Friday, March 15, 2013

March is Developmental Disabilities Awareness month

AP Photo

The month of March is Developmental Disabilities Awareness month, first started by President Ronald Reagan in 1987. 


At the time, it was new to people that those with developmental disabilities could be  productive members of the workforce. And with the passage of the Americans with Disabilities Act in 1990, private employers, state and local governments, employment agencies and labor unions were prohibited from discriminating against qualified people with disabilities in hiring.

What is a developmental disability?

It is a broad term that includes many different diagnoses, all which impair physical, learning, language or behavior areas, such as ADHD, Autism Spectrum Disorders, Cerebral Palsy, intellectual disabilities and vision impairment. And developmental disabilities are very common — one in six children are diagnosed with some kind of developmental disability. There are about 178,000 adults and children living with developmental disabilities in Michigan.

I have a few friends who work at group homes for adults diagnosed with autism, and I've had the chance to meet the guys on several occasions. Most of them can't talk, and instead use hand motions to try to get their point across. One of the boys likes to hold my hand or grab my arm whenever he sees me. But I can tell, when I look into their eyes that it's like they're stuck inside their own bodies. When they are frustrated, they started pointing at things and screaming or hitting themselves or other people. And, in public, people will stare or look disgusted. But can you really blame these guys for acting this way? I can't imagine, seeing everyone speaking and talking to one another, and not being able to speak.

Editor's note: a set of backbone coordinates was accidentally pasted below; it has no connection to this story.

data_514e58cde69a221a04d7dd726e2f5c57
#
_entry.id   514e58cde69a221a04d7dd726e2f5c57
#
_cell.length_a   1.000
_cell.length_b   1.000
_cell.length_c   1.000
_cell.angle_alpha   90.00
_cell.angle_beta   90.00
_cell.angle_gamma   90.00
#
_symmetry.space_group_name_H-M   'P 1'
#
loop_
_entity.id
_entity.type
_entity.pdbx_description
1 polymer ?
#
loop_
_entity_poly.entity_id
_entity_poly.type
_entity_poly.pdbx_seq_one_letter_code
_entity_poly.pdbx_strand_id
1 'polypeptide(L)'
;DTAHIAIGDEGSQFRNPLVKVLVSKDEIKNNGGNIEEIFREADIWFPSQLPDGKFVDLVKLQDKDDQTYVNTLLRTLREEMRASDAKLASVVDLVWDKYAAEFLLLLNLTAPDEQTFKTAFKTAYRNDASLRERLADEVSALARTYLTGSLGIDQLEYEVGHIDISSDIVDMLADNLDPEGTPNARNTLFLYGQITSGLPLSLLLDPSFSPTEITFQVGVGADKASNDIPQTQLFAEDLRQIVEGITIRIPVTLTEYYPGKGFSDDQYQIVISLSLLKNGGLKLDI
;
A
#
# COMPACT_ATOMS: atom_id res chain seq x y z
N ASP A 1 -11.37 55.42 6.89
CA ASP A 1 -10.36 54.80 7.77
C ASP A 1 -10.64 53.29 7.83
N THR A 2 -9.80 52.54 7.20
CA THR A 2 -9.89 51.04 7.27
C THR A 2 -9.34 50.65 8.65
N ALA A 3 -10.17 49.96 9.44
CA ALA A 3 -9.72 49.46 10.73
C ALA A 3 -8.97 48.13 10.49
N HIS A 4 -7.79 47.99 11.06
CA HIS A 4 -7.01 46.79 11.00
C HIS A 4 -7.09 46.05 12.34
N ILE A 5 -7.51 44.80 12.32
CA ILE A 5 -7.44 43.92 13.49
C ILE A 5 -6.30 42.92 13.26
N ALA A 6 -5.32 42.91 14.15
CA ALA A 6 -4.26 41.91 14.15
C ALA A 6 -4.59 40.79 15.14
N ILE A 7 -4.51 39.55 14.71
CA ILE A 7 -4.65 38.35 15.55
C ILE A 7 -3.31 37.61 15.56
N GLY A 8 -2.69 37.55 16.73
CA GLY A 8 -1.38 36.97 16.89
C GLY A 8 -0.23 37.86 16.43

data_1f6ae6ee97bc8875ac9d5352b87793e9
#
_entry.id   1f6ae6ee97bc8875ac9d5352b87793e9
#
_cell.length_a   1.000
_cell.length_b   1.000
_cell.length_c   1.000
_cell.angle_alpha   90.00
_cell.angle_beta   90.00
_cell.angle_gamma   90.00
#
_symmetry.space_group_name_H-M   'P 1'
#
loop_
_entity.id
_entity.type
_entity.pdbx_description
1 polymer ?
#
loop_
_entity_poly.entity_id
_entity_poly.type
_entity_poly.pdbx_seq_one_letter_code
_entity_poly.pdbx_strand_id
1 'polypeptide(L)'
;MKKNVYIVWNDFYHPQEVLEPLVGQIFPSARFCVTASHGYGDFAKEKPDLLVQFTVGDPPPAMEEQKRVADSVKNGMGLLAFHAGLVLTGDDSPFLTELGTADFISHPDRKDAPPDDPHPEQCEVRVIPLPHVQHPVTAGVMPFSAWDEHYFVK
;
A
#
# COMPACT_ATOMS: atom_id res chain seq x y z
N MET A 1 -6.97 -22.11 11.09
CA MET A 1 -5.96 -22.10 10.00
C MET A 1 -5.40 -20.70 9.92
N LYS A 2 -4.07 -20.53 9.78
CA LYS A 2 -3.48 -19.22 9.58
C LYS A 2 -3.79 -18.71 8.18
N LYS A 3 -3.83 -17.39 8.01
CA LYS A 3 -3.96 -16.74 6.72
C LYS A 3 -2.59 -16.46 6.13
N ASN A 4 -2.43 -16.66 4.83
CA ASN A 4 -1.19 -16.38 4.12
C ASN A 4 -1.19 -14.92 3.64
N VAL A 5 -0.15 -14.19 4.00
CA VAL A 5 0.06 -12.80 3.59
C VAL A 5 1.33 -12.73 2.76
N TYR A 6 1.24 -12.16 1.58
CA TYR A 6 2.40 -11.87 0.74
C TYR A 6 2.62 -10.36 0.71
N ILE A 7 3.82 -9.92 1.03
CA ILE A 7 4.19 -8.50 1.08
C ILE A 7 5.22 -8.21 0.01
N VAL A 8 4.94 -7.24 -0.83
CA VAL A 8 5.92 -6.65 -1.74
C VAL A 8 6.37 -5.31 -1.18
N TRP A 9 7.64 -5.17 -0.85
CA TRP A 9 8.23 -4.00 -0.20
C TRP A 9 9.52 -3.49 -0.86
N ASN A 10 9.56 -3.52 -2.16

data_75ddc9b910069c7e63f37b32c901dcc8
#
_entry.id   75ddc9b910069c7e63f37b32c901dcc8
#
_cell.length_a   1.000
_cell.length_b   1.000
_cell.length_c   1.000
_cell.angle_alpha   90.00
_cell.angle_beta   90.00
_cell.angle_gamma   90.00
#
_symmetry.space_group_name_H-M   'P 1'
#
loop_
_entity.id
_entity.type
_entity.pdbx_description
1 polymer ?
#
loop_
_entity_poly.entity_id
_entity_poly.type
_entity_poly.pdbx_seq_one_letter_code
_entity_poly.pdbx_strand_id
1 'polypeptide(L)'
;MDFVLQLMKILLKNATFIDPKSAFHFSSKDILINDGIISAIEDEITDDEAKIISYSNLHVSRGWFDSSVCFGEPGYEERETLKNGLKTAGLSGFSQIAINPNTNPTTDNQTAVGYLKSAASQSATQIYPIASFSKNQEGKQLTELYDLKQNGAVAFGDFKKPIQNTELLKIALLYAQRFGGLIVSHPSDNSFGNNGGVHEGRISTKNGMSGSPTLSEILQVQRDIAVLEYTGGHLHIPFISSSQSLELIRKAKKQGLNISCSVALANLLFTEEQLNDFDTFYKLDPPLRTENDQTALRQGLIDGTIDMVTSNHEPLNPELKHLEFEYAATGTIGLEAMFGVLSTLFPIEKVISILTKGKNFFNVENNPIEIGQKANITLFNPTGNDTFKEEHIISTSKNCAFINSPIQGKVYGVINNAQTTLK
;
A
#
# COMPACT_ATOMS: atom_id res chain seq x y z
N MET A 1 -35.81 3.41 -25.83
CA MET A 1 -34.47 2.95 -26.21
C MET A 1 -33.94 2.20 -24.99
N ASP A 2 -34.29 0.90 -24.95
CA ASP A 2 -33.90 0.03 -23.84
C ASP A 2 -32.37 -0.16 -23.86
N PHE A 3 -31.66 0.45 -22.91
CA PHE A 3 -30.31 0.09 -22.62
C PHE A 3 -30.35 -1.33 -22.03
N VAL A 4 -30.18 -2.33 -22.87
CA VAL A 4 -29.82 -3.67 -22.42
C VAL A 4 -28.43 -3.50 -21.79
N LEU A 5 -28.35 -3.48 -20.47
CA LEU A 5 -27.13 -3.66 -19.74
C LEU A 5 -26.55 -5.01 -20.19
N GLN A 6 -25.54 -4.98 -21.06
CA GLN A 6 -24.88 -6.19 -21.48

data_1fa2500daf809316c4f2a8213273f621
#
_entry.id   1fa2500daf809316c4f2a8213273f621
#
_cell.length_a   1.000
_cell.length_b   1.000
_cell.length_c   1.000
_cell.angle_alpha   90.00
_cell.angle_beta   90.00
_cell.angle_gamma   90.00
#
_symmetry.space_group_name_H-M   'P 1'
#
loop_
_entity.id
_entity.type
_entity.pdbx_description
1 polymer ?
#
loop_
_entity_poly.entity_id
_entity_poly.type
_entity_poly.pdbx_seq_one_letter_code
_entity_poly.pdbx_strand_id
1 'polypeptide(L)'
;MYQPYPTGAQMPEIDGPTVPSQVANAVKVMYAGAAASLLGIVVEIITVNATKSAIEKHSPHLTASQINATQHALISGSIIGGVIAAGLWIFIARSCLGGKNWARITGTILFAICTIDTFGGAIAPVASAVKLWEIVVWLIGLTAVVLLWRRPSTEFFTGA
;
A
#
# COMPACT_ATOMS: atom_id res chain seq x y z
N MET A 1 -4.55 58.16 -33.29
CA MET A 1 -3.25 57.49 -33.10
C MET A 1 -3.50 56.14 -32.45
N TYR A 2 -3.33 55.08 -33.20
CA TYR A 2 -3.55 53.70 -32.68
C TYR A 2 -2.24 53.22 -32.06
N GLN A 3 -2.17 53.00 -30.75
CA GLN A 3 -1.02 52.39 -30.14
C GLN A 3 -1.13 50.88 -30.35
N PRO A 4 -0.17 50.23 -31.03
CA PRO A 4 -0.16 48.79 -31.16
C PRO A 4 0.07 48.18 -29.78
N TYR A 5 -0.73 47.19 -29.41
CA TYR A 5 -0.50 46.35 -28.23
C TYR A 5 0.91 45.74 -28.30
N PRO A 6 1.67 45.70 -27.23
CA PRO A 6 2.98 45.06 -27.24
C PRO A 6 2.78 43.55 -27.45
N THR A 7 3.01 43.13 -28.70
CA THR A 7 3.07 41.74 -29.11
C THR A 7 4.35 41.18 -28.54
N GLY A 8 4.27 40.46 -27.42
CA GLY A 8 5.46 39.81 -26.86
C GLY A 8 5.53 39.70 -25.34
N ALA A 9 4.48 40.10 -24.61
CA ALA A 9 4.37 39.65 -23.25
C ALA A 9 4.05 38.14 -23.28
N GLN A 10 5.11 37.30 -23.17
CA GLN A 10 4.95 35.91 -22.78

Although in my lifetime there have been several changes to make equality of people with developmental disabilities possible, that doesn't mean there isn't still stereotypes.

Sadly, children with special needs are 10 times more likely to be bullied than a child without a developmental disability. For instance this story makes me sick. Kenneth Love Jr. of Wyandotte, Mich. says his 11-year-old autistic son returned home from school with scratches on his hand and face which appeared to be in the shape of the letter "A."

And, according to studies, less than 1 in 5 people with disabilities held jobs in 2010.

The Michigan’s Regional Inclusive Community Coalitions is hosting events this month to raise awareness. For more information, visit www.michigan.gov/ddcouncil.

I would encourage everyone to get to know and help out someone with a developmental disability. You would come to realize that he or she isn't so different after all.

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